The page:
The Federal Government would understudy the Australian mining sector in the bid to reposition the country’s solid mineral sector, Minister of Solid Minerals Development, Dr Kayode Fayemi, has said.
The government will also be learning how the Australian government has been able to achieve synergy between communities, states and the government in resolving the recurrent conflicts between communities and miners and settling the royalties due to states.
Fayemi said the country needs to learn how Australia has been able to drive its country’s mining sector, which accounts for 8.5 per cent of the country’s GDP and employs about two per cent of the work force as the present administration is set to improve the nation’s economy through the sector.
Speaking in Abuja during a courtesy visit by the Australian High Commissioner to Nigeria, Jonathan Richardson, to his office on Friday, Fayemi said the increasing interest of the government is geared towards understanding the Australian mining sector and coming up with an approach that will be profitable to Nigeria.
He said: “We need to learn how you have been able to particularly drive the Australian mining industry. The president is really very focused in this sector; not that we have choices anyway with the prices for petrol dollar dwindling, so we have to look at alternatives for raising revenue for the country and clearly for the president, agriculture and solid minerals appear to be the most realistic or fastest way to begin to raise additional revenue for the economy.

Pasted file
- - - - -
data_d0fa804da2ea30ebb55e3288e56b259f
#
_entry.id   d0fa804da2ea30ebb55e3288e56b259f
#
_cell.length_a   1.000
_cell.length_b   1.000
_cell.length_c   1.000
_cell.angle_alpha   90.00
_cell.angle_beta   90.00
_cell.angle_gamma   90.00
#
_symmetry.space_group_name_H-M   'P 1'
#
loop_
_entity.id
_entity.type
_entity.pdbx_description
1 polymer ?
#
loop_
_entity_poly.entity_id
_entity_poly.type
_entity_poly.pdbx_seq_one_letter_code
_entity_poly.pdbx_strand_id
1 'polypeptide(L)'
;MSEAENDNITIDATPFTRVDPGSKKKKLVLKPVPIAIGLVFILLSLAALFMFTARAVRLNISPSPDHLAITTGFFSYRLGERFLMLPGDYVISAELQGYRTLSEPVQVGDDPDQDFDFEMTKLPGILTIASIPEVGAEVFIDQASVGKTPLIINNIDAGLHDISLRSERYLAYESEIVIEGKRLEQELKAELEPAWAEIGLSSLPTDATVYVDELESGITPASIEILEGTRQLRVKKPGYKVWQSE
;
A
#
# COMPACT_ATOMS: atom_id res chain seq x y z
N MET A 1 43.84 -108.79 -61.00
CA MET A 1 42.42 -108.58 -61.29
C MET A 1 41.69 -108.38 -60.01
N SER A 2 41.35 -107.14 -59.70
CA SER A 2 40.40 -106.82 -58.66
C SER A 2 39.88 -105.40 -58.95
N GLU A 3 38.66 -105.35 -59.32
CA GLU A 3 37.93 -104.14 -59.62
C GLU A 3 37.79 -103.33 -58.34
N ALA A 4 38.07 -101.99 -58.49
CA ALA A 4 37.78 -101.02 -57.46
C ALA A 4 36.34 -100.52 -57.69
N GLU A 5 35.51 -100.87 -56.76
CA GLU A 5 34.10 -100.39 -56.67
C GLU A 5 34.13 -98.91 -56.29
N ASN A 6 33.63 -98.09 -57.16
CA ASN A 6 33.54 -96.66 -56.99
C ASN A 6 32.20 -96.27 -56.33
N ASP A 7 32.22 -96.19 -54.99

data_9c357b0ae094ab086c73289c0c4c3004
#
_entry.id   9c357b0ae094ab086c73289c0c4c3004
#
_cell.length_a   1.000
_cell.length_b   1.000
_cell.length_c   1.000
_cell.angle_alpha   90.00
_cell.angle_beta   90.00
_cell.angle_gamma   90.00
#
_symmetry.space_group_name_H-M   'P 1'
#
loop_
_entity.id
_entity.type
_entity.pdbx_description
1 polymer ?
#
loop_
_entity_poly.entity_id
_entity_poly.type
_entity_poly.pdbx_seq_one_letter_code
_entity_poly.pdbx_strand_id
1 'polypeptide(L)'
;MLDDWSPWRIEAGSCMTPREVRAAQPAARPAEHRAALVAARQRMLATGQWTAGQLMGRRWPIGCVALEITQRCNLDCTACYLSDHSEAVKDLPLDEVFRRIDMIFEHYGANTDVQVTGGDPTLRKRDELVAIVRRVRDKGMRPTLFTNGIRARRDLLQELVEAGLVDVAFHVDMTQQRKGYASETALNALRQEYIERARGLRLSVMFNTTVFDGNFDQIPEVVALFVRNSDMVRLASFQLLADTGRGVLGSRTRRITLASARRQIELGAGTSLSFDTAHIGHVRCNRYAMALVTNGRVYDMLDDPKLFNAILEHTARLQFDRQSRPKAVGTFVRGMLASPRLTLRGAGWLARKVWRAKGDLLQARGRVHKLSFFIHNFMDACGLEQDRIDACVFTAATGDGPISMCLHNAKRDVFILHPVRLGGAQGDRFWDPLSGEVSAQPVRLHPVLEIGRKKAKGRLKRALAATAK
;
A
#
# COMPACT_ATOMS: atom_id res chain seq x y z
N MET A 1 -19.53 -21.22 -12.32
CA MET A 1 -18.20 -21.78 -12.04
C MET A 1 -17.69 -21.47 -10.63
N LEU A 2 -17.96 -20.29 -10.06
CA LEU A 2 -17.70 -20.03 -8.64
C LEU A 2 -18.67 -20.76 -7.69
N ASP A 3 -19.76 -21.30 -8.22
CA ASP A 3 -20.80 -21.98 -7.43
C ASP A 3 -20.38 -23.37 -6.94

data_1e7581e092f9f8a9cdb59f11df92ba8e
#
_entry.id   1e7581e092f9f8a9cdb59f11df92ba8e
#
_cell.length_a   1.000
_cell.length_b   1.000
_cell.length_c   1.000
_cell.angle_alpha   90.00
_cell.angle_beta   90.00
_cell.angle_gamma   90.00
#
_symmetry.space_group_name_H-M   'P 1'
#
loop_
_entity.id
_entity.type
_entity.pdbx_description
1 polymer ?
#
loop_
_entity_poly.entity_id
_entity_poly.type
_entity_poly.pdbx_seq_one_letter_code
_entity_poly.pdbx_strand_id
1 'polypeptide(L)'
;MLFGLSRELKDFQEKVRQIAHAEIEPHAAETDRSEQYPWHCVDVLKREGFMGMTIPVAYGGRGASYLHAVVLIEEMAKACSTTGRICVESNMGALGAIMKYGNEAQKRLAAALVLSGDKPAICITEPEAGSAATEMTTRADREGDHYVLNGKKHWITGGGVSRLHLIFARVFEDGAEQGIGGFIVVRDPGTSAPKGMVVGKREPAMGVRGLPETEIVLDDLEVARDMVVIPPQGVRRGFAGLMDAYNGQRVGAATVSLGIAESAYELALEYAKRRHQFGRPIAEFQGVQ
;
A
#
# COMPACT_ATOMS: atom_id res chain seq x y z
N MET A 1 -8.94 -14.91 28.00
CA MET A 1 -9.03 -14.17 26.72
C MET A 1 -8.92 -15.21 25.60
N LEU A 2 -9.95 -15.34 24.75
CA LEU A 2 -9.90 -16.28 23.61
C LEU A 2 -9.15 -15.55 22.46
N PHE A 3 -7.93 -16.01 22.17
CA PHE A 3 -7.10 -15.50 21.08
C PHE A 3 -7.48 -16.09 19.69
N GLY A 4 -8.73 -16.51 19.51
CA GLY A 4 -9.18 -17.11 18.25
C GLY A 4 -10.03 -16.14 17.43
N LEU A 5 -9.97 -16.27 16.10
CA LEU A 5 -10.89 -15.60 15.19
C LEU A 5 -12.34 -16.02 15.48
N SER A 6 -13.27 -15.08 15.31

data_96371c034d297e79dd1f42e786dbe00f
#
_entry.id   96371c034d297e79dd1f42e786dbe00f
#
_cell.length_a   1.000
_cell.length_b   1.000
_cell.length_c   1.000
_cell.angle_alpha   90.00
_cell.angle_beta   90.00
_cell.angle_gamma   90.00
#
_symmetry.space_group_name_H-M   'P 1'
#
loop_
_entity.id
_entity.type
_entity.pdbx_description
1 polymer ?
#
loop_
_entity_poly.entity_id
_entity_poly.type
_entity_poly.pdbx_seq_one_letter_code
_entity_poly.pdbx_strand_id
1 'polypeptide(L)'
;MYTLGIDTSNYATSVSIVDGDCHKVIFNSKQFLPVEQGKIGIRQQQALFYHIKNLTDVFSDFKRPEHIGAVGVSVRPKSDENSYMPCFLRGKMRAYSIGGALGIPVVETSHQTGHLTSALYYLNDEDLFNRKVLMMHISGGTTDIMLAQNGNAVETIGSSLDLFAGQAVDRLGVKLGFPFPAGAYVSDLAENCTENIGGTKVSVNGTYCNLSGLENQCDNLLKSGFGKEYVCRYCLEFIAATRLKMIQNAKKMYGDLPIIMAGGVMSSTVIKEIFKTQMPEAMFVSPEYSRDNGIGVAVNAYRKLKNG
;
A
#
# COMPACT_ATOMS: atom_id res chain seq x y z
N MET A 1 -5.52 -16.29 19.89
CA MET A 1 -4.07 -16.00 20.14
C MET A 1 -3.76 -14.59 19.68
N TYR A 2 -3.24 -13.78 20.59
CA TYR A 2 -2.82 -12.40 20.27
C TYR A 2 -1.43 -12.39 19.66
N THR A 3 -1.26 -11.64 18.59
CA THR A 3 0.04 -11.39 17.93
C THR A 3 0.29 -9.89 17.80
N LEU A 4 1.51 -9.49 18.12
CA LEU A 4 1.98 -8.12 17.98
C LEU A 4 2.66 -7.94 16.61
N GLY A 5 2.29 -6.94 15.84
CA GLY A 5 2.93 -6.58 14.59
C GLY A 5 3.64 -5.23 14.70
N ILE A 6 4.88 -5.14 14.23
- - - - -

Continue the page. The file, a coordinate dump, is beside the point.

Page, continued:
“The increasing interest of our government has made me get in touch and connect with what you are doing in your mining sector. Everything I have heard in the last 10 days of being in this position points in the direction of Australia. Everybody is saying it to me factually, technically, commercially, I keep hearing, you get Australia, you fix the mining sector.
“Another area that we really can learn from Australia is you are a federal entity like us, we do have significant tension between what the constitution says about mineral resources belonging exclusively to the federal authority and the management of land belonging to the state government. So, we need to find a sharing formula mechanism, what royalties come to those who own the land, the community, state government and then the federal in order to achieve synergy and corporation because increasingly, I am hearing stories of those trying to explore minerals from local communities and facing a number of challenges there. We will be interested to know what Australia has done about it.”
Earlier, the Australian High Commissioner said that his country would like to cooperate with Nigeria in the areas of technical training and support as well as other areas the government might require. He added that over 100 Nigerians had taken advantage of short professional courses in specialized areas in Australia since 2010.
Richardson who stressed that Nigeria is well endowed with mineral resources, stated that security, rule of law, law enforcement, policy consistency as well as cheaper and reliable power supply would play significant roles in building and sustaining investors’ confidence in the Nigerian mining sector.